Areas of Interest
Our group studies protein structure using X-ray crystallography in order to understand protein function. We use the three-dimensional structures of proteins to understand molecular mechanisms of biological processes and to develop hypotheses about function, which we test through experiments in our lab or by collaboration. Two current projects illustrate our approach.
Glutamine amidotransferases are complex enzymes that produce ammonia from the amide group of glutamine, and channel the ammonia through an intra-molecular tunnel to a second active site where it is added to a second substrate. Amidotransferases occur in a variety of pathways for biosynthesis of nitrogenous molecules, including purine and pyrimidine bases, cofactors, aminosugars and amino acids. Our crystal structures of glutamine PRPP amidotransferase (purine pathway), GMP synthetase (guanine pathway), imidazole glycerol phosphate synthase (histidine pathway) and other enzymes show that the chemical steps of glutamine hydrolysis and amination occur independently, but that they are coordinated by the protein through a variety of conformational switches. Our analysis of the structures has shown how each enzyme keeps its glutaminase active site in an inactive state until the second substrate is bound and ready to accept the labile ammonia. Currently challenges are to understand the conformational switches used for cross-talk by the distant active sites and to study new amidotransferases that have been detected in genome sequences.
The replication machinery of alphaviruses and flaviviruses also represents a complex catalytic system. These positive-sense RNA viruses encode enzymes for genome replication, RNA capping, RNA unwinding and polyprotein processing. Specific protein-protein complexes, as yet poorly characterized, coordinate the catalytic activities and specify particular RNA or protein substrates at appropriate times in the viral life cycle. Our structural studies of individual enzymes and enzyme complexes aim to elucidate mechanisms of catalysis and of time-dependent activation and specificity.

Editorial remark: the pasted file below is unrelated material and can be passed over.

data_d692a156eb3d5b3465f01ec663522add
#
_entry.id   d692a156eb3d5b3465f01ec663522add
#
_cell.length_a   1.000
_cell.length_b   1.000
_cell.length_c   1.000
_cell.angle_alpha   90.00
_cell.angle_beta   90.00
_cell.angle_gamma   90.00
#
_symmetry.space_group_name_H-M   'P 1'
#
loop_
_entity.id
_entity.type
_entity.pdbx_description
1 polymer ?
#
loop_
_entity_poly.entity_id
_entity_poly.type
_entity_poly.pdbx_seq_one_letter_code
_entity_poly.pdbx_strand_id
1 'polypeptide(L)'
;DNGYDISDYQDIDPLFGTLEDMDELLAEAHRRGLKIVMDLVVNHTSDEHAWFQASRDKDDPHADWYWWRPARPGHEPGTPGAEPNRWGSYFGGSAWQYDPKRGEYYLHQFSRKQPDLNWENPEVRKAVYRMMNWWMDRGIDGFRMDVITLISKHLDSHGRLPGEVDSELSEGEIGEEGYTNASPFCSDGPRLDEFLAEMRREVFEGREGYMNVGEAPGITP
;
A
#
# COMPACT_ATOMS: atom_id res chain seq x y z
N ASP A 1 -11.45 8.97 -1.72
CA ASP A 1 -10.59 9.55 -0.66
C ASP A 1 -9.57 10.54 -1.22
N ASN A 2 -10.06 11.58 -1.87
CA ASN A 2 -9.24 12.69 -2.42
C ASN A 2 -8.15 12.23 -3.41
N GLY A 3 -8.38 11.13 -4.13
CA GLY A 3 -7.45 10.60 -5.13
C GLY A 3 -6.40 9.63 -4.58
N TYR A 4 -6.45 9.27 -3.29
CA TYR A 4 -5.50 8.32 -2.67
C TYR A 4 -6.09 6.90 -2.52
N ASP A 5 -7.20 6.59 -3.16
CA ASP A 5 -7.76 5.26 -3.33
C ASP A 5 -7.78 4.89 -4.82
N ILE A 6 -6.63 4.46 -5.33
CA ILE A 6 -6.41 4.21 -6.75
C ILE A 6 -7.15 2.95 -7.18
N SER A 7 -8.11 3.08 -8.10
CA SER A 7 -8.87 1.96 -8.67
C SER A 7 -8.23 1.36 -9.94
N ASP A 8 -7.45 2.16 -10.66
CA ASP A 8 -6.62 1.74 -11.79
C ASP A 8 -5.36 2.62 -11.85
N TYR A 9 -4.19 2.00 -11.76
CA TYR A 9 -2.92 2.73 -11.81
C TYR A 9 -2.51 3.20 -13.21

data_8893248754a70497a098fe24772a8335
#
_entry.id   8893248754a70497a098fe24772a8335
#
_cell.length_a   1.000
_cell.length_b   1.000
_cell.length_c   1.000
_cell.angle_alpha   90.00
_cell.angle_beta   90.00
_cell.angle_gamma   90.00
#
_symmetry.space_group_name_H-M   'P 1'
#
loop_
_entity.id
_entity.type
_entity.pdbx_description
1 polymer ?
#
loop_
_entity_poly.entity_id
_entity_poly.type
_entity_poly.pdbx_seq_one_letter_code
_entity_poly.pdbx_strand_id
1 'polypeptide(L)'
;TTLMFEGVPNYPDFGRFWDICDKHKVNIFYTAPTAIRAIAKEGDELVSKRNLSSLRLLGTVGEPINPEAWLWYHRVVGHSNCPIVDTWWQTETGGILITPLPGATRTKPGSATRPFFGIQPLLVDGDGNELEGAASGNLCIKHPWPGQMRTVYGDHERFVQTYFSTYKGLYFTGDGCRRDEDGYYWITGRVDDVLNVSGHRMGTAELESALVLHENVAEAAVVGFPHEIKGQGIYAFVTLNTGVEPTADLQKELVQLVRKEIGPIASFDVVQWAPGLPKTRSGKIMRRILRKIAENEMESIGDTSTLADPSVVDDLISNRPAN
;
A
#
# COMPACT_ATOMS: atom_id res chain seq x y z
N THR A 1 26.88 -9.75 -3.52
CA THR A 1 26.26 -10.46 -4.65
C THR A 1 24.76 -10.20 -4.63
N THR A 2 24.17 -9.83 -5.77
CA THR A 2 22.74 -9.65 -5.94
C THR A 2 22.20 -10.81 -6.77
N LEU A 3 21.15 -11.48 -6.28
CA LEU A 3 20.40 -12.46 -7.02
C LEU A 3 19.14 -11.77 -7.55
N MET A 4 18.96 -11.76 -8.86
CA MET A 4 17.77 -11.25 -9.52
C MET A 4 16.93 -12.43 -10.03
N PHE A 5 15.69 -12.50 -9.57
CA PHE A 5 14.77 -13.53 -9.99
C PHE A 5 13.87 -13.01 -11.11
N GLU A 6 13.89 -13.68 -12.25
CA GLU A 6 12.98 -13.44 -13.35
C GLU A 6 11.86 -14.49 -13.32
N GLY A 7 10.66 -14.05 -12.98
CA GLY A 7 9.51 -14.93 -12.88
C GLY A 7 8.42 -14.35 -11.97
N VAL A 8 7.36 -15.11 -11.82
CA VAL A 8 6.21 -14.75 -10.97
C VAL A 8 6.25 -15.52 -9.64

Honors & Awards
2018 Elected Fellow, American Crystallographic Association
2016 Distinguished Faculty Lectureship Award in Biomedical Research, University of Michigan Medical School
2007 Elected Fellow, American Association for the Advancement of Science
2001 Herbert Newby McCoy Award, Purdue University
1998-2008 National Institutes of Health MERIT Award
Flexibility in nucleic acid binding is central to APOBEC3H antiviral activity.
Bohn JA, DaSilva J, Kharytonchyk S, Mercedes M, Vosters J, Telesnitsky A, Hatziioannou T, Smith JL.
J Virol. 2019, in press.
Fungal indole alkaloid biogenesis through evolution of a bifunctional reductase/Diels-Alderase.
Dan Q, Newmister SA, Klas KR, Fraley AE, McAfoos TJ, Somoza AD, Sunderhaus JD, Ye Y, Shende VV, Yu F, Sanders JN, Brown WC, Zhao L, Paton RS, Houk KN, Smith JL, Sherman DH, Williams RM.
Nat Chem. 2019; in press.
Structural basis for selectivity in flavin-dependent monooxygenase-catalyzed oxidative dearomatization.
Benítez AR, Tweedy S, Baker Dockrey SA, Lukowski AL, Wymore T, Khare D, Brooks CL 3rd, Palfey BA, Smith JL, Narayan ARH.
ACS Catal. 2019; 9: 3633-40.
Structural and dynamical rationale for fatty acid unsaturation in Escherichia coli.
Dodge GJ, Patel A, Jaremko KL, McCammon JA, Smith JL, Burkart MD.
Proc Natl Acad Sci U S A. 2019; 116: 6775-83.
Structural Basis of Polyketide Synthase O-Methylation.
Skiba MA, Bivins MM, Schultz JR, Bernard SM, Fiers WD, Dan Q, Kulkarni S, Wipf P, Gerwick WH, Sherman DH, Aldrich CC, Smith JL.
ACS Chem Biol. 2018; 13: 3221-8.
Ketoreductase Domain Dysfunction Expands Chemodiversity: Malyngamide Biosynthesis in the Cyanobacterium Okeania hirsuta.
Moss NA, Leão T, Rankin MR, McCullough TM, Qu P, Korobeynikov A, Smith JL, Gerwick L, Gerwick WH.
ACS Chem Biol. 2018; 13: 3385-95.
Protein-protein interactions in "cis-AT" polyketide synthases.
Dodge GJ, Maloney FP, Smith JL.
Nat Prod Rep. 2018; 35: 1082-96.
For a list of publications from MyNCBI, click HERE